Postcard 8 – The Camino Francés  – With Kathy, Becky and Cecilia – The Final Chapter

The Camino is more than a walk. It’s a source of comradeship, humour, support, love and hope and on this one, it has been a lot about hope.

It’s still dark and I can hear some religious music. It’s one monk, initially, singing Gregorian chants and then it’s several and, whether it’s the acoustics or the extra voices, it could well be in harmony. Either way, it’s beautiful. It’s still a bit early mind and another hour might have been nice but it’s still beautiful and entirely appropriate when you’re sleeping in a monastery. I look at my watch and it’s telling me that it’s not quite six so even another four minutes would have made it psychologically better so I start the process of getting up at 5:57 am in the dark – then it’s not dark. The lights come on automatically at 6:00 am so headlights are not a necessity and the process of getting ready for the next leg of the Camino can start. I’ve seen this process many times and it still fills me with awe at the speed at which the other pilgrims can get dressed, washed, teeth brushed and rucksacks stuffed in less than twenty minutes. This includes toilet use too, now that’s impressive!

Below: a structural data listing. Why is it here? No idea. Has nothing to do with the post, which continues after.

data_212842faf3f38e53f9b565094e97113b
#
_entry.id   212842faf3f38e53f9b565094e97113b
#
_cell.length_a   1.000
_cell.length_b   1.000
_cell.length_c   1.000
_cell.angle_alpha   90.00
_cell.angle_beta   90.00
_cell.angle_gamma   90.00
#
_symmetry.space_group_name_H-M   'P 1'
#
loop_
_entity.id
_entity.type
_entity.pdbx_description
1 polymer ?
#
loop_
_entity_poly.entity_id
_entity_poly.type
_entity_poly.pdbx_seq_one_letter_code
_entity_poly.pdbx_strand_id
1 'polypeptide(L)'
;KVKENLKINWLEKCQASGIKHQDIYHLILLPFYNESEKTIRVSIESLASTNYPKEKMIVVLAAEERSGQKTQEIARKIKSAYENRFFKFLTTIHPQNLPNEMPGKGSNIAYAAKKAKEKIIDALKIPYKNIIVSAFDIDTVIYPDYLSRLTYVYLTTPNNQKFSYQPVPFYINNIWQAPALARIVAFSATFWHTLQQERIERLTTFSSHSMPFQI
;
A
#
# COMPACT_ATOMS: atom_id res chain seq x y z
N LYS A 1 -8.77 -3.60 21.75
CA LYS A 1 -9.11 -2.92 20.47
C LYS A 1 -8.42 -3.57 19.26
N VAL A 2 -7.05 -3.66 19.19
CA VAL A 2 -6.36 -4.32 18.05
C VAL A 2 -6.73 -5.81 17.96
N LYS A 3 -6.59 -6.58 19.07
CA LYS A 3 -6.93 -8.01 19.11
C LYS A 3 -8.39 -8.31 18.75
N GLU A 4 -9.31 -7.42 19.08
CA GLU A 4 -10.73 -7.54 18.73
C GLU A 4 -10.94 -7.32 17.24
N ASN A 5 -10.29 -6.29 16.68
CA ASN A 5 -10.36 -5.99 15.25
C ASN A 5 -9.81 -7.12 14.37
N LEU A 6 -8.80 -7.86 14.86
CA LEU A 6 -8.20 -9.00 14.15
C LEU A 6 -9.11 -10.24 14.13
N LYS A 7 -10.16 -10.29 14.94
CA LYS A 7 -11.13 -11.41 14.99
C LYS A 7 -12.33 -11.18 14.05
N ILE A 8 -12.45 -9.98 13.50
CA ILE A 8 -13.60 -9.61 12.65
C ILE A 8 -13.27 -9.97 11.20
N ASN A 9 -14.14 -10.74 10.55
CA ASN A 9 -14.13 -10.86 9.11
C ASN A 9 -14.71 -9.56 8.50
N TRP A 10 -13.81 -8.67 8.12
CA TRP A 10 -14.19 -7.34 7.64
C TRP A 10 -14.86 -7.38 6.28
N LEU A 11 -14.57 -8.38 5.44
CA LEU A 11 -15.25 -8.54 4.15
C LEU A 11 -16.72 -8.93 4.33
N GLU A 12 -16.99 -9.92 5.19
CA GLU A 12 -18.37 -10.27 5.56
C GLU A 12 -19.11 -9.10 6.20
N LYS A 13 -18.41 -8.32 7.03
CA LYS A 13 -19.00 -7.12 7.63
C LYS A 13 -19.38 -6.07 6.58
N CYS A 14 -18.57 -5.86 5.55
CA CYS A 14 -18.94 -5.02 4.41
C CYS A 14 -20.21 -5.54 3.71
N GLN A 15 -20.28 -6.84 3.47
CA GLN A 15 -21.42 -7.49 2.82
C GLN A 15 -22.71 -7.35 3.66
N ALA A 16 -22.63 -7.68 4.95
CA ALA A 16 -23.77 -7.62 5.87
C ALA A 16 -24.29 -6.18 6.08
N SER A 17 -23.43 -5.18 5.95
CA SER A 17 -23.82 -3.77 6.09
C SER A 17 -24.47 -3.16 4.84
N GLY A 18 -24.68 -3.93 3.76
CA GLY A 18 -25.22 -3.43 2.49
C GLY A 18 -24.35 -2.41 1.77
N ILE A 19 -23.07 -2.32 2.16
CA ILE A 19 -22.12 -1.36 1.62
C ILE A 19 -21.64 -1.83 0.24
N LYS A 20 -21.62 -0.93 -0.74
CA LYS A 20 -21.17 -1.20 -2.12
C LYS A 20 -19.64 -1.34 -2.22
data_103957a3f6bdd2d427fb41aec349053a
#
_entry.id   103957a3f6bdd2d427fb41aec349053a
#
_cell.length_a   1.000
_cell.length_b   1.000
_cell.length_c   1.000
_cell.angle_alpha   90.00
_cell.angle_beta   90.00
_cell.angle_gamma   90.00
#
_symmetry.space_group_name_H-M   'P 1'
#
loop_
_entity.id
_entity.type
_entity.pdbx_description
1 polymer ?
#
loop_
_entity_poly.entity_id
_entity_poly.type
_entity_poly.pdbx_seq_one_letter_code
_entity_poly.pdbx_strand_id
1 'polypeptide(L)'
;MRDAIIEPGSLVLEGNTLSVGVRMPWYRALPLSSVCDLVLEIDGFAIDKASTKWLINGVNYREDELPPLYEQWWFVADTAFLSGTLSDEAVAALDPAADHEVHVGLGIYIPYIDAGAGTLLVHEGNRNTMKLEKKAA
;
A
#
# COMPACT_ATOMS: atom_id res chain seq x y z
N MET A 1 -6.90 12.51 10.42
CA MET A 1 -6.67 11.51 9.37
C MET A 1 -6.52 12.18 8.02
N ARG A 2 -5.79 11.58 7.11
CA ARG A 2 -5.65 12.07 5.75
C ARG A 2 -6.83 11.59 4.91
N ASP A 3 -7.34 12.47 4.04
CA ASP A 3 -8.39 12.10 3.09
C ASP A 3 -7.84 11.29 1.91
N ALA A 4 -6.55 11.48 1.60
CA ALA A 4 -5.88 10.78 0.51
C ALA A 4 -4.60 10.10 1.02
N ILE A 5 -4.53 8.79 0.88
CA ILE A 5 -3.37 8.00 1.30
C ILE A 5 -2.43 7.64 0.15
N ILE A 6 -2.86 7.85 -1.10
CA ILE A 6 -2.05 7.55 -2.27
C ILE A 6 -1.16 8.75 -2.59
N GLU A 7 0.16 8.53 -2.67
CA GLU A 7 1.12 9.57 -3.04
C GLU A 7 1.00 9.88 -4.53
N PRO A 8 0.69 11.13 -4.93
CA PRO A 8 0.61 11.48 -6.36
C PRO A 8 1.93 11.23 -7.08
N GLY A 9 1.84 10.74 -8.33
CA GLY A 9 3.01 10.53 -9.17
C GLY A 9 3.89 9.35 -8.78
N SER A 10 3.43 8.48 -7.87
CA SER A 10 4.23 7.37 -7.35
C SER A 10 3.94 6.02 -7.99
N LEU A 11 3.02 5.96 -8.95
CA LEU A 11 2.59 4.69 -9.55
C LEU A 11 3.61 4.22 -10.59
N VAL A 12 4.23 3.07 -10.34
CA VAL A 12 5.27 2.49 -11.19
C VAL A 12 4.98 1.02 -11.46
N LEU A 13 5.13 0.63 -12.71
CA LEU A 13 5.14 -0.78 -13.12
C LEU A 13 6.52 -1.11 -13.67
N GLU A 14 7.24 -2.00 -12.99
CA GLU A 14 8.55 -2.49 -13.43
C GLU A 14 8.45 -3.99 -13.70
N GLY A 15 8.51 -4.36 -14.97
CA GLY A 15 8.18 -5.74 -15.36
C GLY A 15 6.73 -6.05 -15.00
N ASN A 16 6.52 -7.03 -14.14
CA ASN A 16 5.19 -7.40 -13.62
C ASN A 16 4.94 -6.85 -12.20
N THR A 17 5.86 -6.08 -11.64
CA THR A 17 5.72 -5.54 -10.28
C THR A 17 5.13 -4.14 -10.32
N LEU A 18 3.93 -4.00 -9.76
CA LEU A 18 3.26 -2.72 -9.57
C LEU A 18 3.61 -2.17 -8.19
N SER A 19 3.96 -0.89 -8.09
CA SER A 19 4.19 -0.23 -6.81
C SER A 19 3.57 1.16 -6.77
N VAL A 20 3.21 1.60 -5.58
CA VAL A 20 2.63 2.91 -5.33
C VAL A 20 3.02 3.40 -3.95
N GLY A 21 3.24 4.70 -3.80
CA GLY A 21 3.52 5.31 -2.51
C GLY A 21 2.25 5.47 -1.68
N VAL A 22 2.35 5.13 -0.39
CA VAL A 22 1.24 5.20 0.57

I’m doing all of the things above but I do like to take a little more time and being up an hour before breakfast means I can be very leisurely, which I do.

I’ll be taking a bus back to Saint-Jean-Pied-de-Port today, but it’s not until 1300, so I get to walk for an hour with Kathy, Becky and Cecilia before returning and waiting at the monastery for the bus. I have granddad duties back in London and I’m looking forward to it but it’s still a big wrench coming away from the Camino with people that I have grown to love.

We set off towards Burguete leaving the monastery past its beautiful but unobtrusive church and through the arch and past a couple of magnificent sculptures. One of the sculptures looks like a peeled apple that’s been cut into a long curling strip like an uncoiling spring. My dad would cut apples for me like this with his tobacco knife and the flashback that I had earlier in this wonderful trip is with me again. I’d eat the apple strip trying to gnaw through it without breaking it. The apple would have a slight taste of tobacco from his knife but it would become weaker as I progressed along the coiled fruit and I’m deep in thought. When an artist produces a work of art like this they may have an objective in terms of stimulating thought but they have no control over the direction, intensity or depth of emotions related to those thoughts. They trigger the journey in the recipient’s brain and memories do the rest. I love this piece of art and whilst I’m walking with a tinge of sadness as I know I’m going to say goodbye and turn back, the experience now has prompted a warm glow of nostalgia that’s very much appropriate for this morning.

Cecilia and I have coffee at the restaurant/cafe that we ate at last night and meet Kathy and Becky there then with a quick couple of snaps at a sign that helpfully tells us that we ‘only’ have 790 km to walk to reach Santiago de Compostela and we’re off along the footpath adjacent to the road.